It seems rather standard that many of us have routines that shape a large part of our lives. It can be something as simple and benign as when we get up, and when we go to sleep. More complex are the things we do, think and say. And with whom and to whom we perform these actions.
On the surface, taking a moment to pause and consider routine as something akin to ritual and art seems frivolous. An expenditure of energy that could be more wisely made.
However, there lays the risk of taking “everyday things” for granted. Consider a doorknob. Any latching device, really. It collaborates with the door into which it’s integrated. It provides the mechanism to separate in from out. It enables a sense of belonging, for those who have the key, and effectively bans those who do not. It is a separation. It marks home from restaurant from work from car, for example.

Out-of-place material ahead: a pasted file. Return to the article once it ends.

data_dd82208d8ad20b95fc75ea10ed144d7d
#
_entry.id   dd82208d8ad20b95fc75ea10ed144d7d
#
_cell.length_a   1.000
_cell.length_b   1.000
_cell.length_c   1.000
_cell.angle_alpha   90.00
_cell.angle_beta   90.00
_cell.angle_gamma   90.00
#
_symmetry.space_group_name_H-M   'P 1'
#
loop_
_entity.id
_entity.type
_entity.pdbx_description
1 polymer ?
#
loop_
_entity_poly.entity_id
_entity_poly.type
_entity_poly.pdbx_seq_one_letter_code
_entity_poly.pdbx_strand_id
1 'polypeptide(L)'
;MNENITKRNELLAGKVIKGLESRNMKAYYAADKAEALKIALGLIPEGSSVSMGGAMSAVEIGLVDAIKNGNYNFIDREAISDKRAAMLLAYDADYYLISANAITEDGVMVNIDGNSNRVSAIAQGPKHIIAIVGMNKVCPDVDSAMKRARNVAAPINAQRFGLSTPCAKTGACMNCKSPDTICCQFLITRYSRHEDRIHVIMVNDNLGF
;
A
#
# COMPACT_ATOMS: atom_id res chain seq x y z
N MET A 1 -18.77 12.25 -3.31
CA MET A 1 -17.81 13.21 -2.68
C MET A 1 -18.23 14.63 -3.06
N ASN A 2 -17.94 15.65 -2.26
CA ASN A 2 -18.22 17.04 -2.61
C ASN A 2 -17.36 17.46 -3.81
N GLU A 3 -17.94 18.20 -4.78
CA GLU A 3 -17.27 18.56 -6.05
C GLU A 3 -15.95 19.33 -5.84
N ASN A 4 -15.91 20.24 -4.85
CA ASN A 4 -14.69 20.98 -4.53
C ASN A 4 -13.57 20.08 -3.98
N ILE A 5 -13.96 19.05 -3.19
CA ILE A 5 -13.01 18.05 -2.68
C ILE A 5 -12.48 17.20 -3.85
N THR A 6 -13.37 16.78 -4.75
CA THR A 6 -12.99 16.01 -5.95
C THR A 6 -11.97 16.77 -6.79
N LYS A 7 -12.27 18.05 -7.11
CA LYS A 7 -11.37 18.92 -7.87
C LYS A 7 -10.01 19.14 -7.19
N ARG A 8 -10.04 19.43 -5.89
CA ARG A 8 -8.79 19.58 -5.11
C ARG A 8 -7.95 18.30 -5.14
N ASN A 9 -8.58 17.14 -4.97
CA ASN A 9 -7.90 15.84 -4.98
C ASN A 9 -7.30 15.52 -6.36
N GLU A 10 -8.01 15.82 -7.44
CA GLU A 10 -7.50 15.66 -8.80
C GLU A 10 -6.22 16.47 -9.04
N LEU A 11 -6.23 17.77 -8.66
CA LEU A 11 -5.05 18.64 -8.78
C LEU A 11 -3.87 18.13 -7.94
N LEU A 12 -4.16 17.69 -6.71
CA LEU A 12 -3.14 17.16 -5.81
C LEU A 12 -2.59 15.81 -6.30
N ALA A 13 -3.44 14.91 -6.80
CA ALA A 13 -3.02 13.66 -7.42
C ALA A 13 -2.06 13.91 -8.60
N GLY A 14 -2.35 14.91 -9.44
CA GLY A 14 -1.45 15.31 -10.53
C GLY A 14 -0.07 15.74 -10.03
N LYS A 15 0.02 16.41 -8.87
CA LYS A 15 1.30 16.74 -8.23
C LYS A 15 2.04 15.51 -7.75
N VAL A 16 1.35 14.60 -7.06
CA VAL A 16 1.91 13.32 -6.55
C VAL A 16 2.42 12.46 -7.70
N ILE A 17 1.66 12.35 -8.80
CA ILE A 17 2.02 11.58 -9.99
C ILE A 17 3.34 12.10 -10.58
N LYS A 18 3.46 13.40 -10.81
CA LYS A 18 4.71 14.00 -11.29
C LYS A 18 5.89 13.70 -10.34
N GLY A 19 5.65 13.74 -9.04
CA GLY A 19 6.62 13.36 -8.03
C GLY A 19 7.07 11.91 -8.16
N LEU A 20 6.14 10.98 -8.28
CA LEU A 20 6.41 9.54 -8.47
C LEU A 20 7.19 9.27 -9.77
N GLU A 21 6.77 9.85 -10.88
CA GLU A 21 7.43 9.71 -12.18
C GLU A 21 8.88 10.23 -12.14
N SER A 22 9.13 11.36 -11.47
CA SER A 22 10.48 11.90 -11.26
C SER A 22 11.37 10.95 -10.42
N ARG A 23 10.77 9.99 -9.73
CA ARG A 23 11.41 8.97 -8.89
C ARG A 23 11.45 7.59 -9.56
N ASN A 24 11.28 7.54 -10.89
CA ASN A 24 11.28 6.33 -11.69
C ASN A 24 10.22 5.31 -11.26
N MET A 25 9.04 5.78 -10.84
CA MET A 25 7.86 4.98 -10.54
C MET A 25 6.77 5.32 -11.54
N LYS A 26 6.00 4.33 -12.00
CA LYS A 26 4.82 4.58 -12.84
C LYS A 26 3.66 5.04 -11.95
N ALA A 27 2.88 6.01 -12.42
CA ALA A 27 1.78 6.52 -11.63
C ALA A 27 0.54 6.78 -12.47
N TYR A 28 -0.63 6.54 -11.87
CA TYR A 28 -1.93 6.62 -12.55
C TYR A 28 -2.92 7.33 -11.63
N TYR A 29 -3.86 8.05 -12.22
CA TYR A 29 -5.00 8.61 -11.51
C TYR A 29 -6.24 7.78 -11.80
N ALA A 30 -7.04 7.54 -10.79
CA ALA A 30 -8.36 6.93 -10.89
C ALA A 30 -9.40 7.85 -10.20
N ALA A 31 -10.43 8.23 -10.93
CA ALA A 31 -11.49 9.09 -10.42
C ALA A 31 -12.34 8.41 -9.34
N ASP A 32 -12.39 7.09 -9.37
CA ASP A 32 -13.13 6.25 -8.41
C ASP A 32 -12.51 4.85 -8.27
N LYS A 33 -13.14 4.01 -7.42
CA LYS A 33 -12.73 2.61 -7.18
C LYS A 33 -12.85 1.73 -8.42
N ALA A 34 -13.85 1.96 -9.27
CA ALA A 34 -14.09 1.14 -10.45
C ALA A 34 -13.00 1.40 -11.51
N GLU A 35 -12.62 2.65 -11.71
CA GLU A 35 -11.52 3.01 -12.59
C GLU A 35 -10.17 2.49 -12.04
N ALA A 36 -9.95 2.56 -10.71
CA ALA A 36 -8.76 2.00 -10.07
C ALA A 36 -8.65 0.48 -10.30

It signifies for us, in the most subtle and insignificant of ways, that we are about to transition from one space into another. It is a request for passage, and the granting of it.